4. Was this to be the time his research would prove true? Would his premise that the Mayans found Eldorado under the sea and not near the center of the earth? It could be monumental and his colleagues would have to give him back the credit and esteem he had lost!

    I had been with Lassiter as a work study student for 2 semesters and I had never seen him so startled. My Mayan translations were still very sub-par but I could briefly make out the glyphs for sea, gold and treasure because I had seen them so many times before!

    But to be able to prove the extent of Mayan technology along with the search for Eldorado in otherwise unsubstantiated locales, like underwater, was huge! Lassiter was transfixed, and using our specialized scanning equipment to create an enlarged image of each glyph.

    I knew we would have to take each glyph in context and order because it was old Mayan – long before what most scholars think of as their language. Some even say it had a celestial base, possibly borne out by this derelict sub with its technology and complexity.

    And, if we could prove they had this technology, we might even be able to find further evidence of their alleged continued existence in Atlantis!

  5. A sub, they call it. Just a word to describe something they’ve never seen before. It’s understandable. To their credit, it really does look something like one of their submarines. Perhaps we should have paid more consideration to the shape of the thing. Maybe if it was rigid and un-tempered they would have left it on the seafloor, a curious anomaly and nothing more. Oh well.

    When we first sunk the chamber, we figured several hundred feet of ice should be enough to last through the thing’s starvation. The world was only getting colder back then. We thought we had more than enough time. We were even beginning to worry that we might lose it beneath the sheets of ice and the great, moving glacier-continents.

    Of course, that was a long time ago.

    The cold ended more abruptly than any of us could have guessed. And how could we have anticipated this sudden heat, or the advent of tools and chains and the winches with which they’re now dragging our prison onto the shore? How were we to know that they would be so thirsty for knowing, or that they would be at all?

    It seems well in their nature to discover. I should guess that they’ll find some way to open the vessel and let our failure back out into open air. I can already hear it screaming, and the sound of breaking bones.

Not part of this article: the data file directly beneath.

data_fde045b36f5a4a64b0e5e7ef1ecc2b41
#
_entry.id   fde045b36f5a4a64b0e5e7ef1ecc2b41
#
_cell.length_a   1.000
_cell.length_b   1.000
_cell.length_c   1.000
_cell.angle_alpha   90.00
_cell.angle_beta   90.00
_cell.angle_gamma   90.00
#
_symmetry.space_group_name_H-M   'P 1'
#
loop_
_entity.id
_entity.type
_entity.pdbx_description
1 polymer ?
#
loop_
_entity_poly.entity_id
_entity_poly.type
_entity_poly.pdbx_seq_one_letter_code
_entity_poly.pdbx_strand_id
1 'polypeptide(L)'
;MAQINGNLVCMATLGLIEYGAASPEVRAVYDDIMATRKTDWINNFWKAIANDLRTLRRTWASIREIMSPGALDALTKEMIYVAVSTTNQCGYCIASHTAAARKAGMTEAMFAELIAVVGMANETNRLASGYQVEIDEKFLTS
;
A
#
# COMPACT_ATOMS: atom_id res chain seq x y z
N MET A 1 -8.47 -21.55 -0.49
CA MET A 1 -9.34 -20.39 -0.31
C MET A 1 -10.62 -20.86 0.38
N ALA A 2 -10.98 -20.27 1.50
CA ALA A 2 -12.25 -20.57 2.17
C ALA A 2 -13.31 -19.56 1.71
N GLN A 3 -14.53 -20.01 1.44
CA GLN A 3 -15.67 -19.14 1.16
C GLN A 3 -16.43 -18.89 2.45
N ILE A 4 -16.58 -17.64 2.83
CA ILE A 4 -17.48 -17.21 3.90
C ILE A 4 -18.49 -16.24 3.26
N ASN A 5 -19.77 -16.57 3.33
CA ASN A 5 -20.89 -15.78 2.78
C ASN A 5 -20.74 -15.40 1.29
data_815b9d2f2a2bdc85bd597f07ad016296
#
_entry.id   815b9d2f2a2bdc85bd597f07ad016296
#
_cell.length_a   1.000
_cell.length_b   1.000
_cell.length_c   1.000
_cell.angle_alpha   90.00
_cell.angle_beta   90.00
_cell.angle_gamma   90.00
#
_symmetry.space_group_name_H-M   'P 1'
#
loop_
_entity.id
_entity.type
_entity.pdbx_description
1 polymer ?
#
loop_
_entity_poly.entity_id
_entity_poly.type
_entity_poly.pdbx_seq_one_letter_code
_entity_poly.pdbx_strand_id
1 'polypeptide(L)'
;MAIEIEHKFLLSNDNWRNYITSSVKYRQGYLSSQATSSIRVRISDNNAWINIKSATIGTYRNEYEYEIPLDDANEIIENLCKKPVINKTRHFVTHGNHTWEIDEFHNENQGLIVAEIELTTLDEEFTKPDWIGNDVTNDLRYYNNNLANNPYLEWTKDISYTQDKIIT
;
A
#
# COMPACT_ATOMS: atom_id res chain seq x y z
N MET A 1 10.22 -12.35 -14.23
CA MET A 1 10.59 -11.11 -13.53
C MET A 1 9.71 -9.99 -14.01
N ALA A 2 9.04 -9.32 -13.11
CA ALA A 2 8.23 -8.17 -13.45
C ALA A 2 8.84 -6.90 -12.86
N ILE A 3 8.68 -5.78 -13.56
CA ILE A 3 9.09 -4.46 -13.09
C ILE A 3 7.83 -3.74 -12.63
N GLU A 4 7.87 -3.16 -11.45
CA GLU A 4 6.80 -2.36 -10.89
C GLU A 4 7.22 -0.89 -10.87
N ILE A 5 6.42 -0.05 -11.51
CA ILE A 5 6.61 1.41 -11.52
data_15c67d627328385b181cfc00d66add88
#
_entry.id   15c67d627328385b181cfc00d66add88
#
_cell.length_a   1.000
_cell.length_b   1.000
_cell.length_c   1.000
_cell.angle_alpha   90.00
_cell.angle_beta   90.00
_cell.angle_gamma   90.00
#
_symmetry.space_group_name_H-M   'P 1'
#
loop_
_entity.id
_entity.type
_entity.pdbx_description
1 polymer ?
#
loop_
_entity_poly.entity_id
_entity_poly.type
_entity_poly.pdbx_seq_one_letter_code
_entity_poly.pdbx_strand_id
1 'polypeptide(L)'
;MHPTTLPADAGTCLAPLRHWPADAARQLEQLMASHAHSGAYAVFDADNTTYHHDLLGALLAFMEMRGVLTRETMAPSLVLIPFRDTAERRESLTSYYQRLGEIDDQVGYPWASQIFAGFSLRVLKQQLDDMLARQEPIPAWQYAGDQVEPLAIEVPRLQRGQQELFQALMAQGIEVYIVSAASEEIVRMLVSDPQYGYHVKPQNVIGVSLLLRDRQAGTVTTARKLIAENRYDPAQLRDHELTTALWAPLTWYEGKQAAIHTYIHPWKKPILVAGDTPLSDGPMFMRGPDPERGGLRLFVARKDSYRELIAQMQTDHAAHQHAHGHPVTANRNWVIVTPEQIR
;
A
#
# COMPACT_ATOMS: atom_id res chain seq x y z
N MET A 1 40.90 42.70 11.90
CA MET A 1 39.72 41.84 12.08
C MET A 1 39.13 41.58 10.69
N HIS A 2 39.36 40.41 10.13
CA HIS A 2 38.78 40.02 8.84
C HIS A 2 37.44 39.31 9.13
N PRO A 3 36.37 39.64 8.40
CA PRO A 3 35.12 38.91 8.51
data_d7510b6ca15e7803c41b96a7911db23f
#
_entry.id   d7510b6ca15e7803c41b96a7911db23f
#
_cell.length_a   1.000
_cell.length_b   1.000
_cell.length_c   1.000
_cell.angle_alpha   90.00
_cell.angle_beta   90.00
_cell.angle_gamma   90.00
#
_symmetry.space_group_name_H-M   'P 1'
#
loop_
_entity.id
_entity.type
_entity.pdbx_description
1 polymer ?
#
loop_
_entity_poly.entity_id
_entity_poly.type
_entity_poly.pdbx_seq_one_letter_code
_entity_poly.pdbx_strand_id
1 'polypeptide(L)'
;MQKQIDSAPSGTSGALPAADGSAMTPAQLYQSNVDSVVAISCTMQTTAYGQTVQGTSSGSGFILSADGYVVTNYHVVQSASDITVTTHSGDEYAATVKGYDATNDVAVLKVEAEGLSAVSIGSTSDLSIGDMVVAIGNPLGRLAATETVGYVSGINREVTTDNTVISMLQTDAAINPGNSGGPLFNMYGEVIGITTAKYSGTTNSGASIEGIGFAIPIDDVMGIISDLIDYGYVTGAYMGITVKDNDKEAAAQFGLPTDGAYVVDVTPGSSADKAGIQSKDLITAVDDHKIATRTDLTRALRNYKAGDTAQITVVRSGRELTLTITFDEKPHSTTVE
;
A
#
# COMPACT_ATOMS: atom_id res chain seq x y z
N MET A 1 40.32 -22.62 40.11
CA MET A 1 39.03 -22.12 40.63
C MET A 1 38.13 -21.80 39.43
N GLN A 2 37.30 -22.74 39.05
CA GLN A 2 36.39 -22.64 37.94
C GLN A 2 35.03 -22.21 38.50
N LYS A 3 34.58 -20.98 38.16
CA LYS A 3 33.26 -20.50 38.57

I wish mercy upon them, though I know they’ll have none.

  6. As a naval historian, Maxwell Turner knew the deck he was standing on shouldn’t exist. There was no denying the feel of the metal plates under his feet or the smell of old diesel fuel that seemed to permeate everything. His light played over everything, the pipes and gauges, torpedoes still in their racks and smoked meats still hanging from the overhead pipes and provisions crammed into every bit of available space. Everything was in pristine shape, as though the crew had simply walked away from their lives. That was seventy years ago though.
    The sub had been come ashore during the storm, dragging with it a string of lobster pots. Turner could almost hear the sounds of the engines and voices, feel the movement of people around him.
    He played his light over a row of gauges and for an instant, he thought he saw them move. That was another impossibility, on a day that had already seen one. But then he heard snatches of music and he understood the words even though they were in German. What was happening to him?
    Turner reached the ladder that would take him to the top of the conning tower and he felt a shove. “Verzeihen Sie!” someone said.
    “That’s alight,” he replied automatically but it came out “Das ist in Ordnung.”
    Startled, Turner went up the ladder and what he saw when he came out chilled his blood. The ice cold salt spray only made it worse.

  7. Lassiter extracted a notebook and pen from his bag and began writing feverishly. He had his own system of code glyphs others could not read.

    His hands shook and he wrote with exaggerated care, like a drunk trying to walk steady. After a while, he returned the pad and pen to his bag and took out a Nikon.

    He must have taken dozens of snaps, making sure he missed nothing and got everything at least twice. He was holding the camera lightly and moving constantly, trying to keep his shake from showing.

    “What’s up?” I asked when he finally paused.

    It was obvious he was not all there. He stared at me blankly for a moment, and then, just as I was about to repeat my question, said, “We’ll talk about it tonight. Dinner at your place ok?”

    I nodded.

    “See you. I’ve got to go now.” He stowed his camera, picked up his bag and went to his car.

    In my study after dinner that evening, he took out his notebook, leafed through it and gave it to me. “Read that page,” he said. “It’s a draft translation of part of the glyphs on the sub,” he said. “I haven’t had time for everything.”